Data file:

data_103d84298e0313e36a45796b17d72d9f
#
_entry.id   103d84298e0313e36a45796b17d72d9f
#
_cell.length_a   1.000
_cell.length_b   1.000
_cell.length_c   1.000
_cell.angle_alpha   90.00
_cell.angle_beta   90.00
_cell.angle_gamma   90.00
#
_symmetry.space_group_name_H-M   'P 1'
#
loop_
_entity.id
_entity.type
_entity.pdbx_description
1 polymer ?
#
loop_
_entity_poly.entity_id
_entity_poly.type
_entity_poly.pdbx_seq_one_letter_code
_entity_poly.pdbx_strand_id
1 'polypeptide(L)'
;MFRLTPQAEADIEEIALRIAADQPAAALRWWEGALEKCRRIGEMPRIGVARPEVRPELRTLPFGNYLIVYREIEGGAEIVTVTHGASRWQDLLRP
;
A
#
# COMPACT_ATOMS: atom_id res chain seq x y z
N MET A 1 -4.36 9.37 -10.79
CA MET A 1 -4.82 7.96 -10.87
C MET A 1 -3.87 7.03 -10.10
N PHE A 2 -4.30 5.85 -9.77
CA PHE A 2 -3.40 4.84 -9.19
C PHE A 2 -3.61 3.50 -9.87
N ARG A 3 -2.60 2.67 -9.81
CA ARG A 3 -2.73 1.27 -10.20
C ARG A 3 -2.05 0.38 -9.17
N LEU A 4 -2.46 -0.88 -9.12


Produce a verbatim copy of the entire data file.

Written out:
data_103d84298e0313e36a45796b17d72d9f
#
_entry.id   103d84298e0313e36a45796b17d72d9f
#
_cell.length_a   1.000
_cell.length_b   1.000
_cell.length_c   1.000
_cell.angle_alpha   90.00
_cell.angle_beta   90.00
_cell.angle_gamma   90.00
#
_symmetry.space_group_name_H-M   'P 1'
#
loop_
_entity.id
_entity.type
_entity.pdbx_description
1 polymer ?
#
loop_
_entity_poly.entity_id
_entity_poly.type
_entity_poly.pdbx_seq_one_letter_code
_entity_poly.pdbx_strand_id
1 'polypeptide(L)'
;MFRLTPQAEADIEEIALRIAADQPAAALRWWEGALEKCRRIGEMPRIGVARPEVRPELRTLPFGNYLIVYREIEGGAEIVTVTHGASRWQDLLRP
;
A
#
# COMPACT_ATOMS: atom_id res chain seq x y z
N MET A 1 -4.36 9.37 -10.79
CA MET A 1 -4.82 7.96 -10.87
C MET A 1 -3.87 7.03 -10.10
N PHE A 2 -4.30 5.85 -9.77
CA PHE A 2 -3.40 4.84 -9.19
C PHE A 2 -3.61 3.50 -9.87
N ARG A 3 -2.60 2.67 -9.81
CA ARG A 3 -2.73 1.27 -10.20
C ARG A 3 -2.05 0.38 -9.17
N LEU A 4 -2.46 -0.88 -9.12